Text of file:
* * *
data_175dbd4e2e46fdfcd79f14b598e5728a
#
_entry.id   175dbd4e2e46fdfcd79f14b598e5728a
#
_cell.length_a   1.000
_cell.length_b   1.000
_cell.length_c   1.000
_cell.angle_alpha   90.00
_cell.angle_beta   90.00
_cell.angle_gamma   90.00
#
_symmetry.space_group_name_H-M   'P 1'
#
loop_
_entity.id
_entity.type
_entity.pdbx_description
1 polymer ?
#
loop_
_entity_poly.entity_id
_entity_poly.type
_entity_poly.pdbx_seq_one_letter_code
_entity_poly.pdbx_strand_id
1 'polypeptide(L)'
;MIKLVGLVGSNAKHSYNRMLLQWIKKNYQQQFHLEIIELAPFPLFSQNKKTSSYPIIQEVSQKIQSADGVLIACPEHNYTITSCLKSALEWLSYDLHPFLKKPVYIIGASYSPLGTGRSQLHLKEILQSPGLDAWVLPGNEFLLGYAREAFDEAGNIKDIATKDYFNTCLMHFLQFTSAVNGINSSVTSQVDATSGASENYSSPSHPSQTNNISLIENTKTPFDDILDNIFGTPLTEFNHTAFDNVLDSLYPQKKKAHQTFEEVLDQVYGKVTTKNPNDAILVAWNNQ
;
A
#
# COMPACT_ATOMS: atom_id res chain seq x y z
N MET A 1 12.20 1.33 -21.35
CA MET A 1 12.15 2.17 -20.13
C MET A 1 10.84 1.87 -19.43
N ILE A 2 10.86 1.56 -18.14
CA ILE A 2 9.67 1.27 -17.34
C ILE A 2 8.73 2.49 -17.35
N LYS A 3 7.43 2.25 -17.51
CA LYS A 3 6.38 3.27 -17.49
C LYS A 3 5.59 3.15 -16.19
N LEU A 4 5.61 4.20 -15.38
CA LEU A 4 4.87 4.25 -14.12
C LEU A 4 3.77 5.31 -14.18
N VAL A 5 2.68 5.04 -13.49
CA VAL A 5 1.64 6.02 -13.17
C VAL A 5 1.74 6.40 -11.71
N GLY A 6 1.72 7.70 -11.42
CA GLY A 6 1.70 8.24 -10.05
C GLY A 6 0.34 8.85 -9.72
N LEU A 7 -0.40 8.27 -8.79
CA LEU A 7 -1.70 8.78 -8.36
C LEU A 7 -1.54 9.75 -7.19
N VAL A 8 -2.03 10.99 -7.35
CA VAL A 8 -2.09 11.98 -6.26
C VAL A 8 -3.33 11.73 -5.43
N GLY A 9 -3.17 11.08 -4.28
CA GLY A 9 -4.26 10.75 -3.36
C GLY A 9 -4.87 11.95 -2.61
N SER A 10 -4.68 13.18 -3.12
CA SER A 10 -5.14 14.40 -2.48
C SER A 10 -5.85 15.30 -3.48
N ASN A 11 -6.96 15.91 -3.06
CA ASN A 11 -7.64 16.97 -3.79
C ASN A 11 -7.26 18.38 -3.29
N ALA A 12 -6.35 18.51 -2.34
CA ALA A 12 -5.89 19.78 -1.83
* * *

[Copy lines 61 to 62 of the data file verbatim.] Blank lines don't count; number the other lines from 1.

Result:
N ASN A 11 -6.96 15.91 -3.06
CA ASN A 11 -7.64 16.97 -3.79